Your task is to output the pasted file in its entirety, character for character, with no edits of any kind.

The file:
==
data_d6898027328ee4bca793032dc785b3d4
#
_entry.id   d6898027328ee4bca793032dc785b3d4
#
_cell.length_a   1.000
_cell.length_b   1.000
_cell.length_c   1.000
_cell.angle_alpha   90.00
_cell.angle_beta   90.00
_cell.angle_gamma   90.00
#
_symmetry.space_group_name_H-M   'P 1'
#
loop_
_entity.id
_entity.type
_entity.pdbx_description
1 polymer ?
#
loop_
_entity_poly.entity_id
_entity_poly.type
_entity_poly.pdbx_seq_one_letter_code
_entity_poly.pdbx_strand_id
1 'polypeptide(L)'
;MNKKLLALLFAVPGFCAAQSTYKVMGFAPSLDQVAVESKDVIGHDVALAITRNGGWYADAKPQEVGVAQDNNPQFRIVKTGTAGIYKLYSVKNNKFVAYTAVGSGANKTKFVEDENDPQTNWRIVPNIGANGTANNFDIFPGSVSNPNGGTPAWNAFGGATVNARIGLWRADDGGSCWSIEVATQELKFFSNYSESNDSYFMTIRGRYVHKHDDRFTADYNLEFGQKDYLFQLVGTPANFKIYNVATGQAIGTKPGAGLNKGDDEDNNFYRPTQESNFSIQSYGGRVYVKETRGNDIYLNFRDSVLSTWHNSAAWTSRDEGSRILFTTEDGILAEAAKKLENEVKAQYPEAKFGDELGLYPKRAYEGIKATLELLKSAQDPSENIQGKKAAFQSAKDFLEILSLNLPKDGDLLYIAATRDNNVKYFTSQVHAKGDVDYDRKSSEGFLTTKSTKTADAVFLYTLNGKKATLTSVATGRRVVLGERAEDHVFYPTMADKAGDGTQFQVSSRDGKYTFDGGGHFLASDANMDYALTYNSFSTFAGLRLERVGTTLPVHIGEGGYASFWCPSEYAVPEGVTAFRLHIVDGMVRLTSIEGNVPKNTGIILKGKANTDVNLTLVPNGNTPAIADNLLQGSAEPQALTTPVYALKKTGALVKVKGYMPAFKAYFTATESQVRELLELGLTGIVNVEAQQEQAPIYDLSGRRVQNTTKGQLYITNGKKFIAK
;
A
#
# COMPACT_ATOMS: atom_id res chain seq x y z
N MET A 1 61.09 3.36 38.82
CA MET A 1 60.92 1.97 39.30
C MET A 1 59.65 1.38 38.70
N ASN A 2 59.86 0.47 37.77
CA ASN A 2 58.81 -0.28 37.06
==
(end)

data_d6898027328ee4bca793032dc785b3d4
#
_entry.id   d6898027328ee4bca793032dc785b3d4
#
_cell.length_a   1.000
_cell.length_b   1.000
_cell.length_c   1.000
_cell.angle_alpha   90.00
_cell.angle_beta   90.00
_cell.angle_gamma   90.00
#
_symmetry.space_group_name_H-M   'P 1'
#
loop_
_entity.id
_entity.type
_entity.pdbx_description
1 polymer ?
#
loop_
_entity_poly.entity_id
_entity_poly.type
_entity_poly.pdbx_seq_one_letter_code
_entity_poly.pdbx_strand_id
1 'polypeptide(L)'
;MNKKLLALLFAVPGFCAAQSTYKVMGFAPSLDQVAVESKDVIGHDVALAITRNGGWYADAKPQEVGVAQDNNPQFRIVKTGTAGIYKLYSVKNNKFVAYTAVGSGANKTKFVEDENDPQTNWRIVPNIGANGTANNFDIFPGSVSNPNGGTPAWNAFGGATVNARIGLWRADDGGSCWSIEVATQELKFFSNYSESNDSYFMTIRGRYVHKHDDRFTADYNLEFGQKDYLFQLVGTPANFKIYNVATGQAIGTKPGAGLNKGDDEDNNFYRPTQESNFSIQSYGGRVYVKETRGNDIYLNFRDSVLSTWHNSAAWTSRDEGSRILFTTEDGILAEAAKKLENEVKAQYPEAKFGDELGLYPKRAYEGIKATLELLKSAQDPSENIQGKKAAFQSAKDFLEILSLNLPKDGDLLYIAATRDNNVKYFTSQVHAKGDVDYDRKSSEGFLTTKSTKTADAVFLYTLNGKKATLTSVATGRRVVLGERAEDHVFYPTMADKAGDGTQFQVSSRDGKYTFDGGGHFLASDANMDYALTYNSFSTFAGLRLERVGTTLPVHIGEGGYASFWCPSEYAVPEGVTAFRLHIVDGMVRLTSIEGNVPKNTGIILKGKANTDVNLTLVPNGNTPAIADNLLQGSAEPQALTTPVYALKKTGALVKVKGYMPAFKAYFTATESQVRELLELGLTGIVNVEAQQEQAPIYDLSGRRVQNTTKGQLYITNGKKFIAK
;
A
#
# COMPACT_ATOMS: atom_id res chain seq x y z
N MET A 1 61.09 3.36 38.82
CA MET A 1 60.92 1.97 39.30
C MET A 1 59.65 1.38 38.70
N ASN A 2 59.86 0.47 37.77
CA ASN A 2 58.81 -0.28 37.06